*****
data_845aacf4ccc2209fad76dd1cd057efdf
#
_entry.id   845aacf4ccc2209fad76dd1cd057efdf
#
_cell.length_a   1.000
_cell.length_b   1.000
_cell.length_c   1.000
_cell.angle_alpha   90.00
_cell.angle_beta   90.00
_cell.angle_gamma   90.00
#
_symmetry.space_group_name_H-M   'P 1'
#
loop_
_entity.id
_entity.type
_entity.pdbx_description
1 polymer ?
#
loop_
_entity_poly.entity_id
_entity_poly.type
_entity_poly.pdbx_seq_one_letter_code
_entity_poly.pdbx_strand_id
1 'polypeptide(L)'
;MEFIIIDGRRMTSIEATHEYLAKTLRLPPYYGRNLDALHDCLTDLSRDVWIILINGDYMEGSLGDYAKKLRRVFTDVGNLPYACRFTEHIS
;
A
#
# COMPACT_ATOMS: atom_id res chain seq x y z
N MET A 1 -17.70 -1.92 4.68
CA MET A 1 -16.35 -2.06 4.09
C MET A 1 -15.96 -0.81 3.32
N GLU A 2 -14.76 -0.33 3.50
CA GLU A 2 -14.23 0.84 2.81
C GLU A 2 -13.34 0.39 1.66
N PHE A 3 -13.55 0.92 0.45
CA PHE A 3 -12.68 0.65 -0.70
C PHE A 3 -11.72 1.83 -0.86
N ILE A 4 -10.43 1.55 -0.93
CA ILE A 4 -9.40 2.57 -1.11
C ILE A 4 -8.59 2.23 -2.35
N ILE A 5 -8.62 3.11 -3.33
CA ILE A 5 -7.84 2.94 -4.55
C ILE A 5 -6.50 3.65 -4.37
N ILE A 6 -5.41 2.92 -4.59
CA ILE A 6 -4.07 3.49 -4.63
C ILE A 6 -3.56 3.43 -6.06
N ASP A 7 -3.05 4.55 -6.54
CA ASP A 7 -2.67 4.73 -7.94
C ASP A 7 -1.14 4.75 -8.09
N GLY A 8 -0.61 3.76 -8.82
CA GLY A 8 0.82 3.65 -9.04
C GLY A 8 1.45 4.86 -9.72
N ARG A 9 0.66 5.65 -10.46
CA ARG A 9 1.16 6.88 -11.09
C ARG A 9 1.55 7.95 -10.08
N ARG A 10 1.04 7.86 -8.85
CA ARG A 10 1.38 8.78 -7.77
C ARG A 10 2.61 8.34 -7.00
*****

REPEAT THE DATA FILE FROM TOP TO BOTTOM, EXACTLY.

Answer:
data_845aacf4ccc2209fad76dd1cd057efdf
#
_entry.id   845aacf4ccc2209fad76dd1cd057efdf
#
_cell.length_a   1.000
_cell.length_b   1.000
_cell.length_c   1.000
_cell.angle_alpha   90.00
_cell.angle_beta   90.00
_cell.angle_gamma   90.00
#
_symmetry.space_group_name_H-M   'P 1'
#
loop_
_entity.id
_entity.type
_entity.pdbx_description
1 polymer ?
#
loop_
_entity_poly.entity_id
_entity_poly.type
_entity_poly.pdbx_seq_one_letter_code
_entity_poly.pdbx_strand_id
1 'polypeptide(L)'
;MEFIIIDGRRMTSIEATHEYLAKTLRLPPYYGRNLDALHDCLTDLSRDVWIILINGDYMEGSLGDYAKKLRRVFTDVGNLPYACRFTEHIS
;
A
#
# COMPACT_ATOMS: atom_id res chain seq x y z
N MET A 1 -17.70 -1.92 4.68
CA MET A 1 -16.35 -2.06 4.09
C MET A 1 -15.96 -0.81 3.32
N GLU A 2 -14.76 -0.33 3.50
CA GLU A 2 -14.23 0.84 2.81
C GLU A 2 -13.34 0.39 1.66
N PHE A 3 -13.55 0.92 0.45
CA PHE A 3 -12.68 0.65 -0.70
C PHE A 3 -11.72 1.83 -0.86
N ILE A 4 -10.43 1.55 -0.93
CA ILE A 4 -9.40 2.57 -1.11
C ILE A 4 -8.59 2.23 -2.35
N ILE A 5 -8.62 3.11 -3.33
CA ILE A 5 -7.84 2.94 -4.55
C ILE A 5 -6.50 3.65 -4.37
N ILE A 6 -5.41 2.92 -4.59
CA ILE A 6 -4.07 3.49 -4.63
C ILE A 6 -3.56 3.43 -6.06
N ASP A 7 -3.05 4.55 -6.54
CA ASP A 7 -2.67 4.73 -7.94
C ASP A 7 -1.14 4.75 -8.09
N GLY A 8 -0.61 3.76 -8.82
CA GLY A 8 0.82 3.65 -9.04
C GLY A 8 1.45 4.86 -9.72
N ARG A 9 0.66 5.65 -10.46
CA ARG A 9 1.16 6.88 -11.09
C ARG A 9 1.55 7.95 -10.08
N ARG A 10 1.04 7.86 -8.85
CA ARG A 10 1.38 8.78 -7.77
C ARG A 10 2.61 8.34 -7.00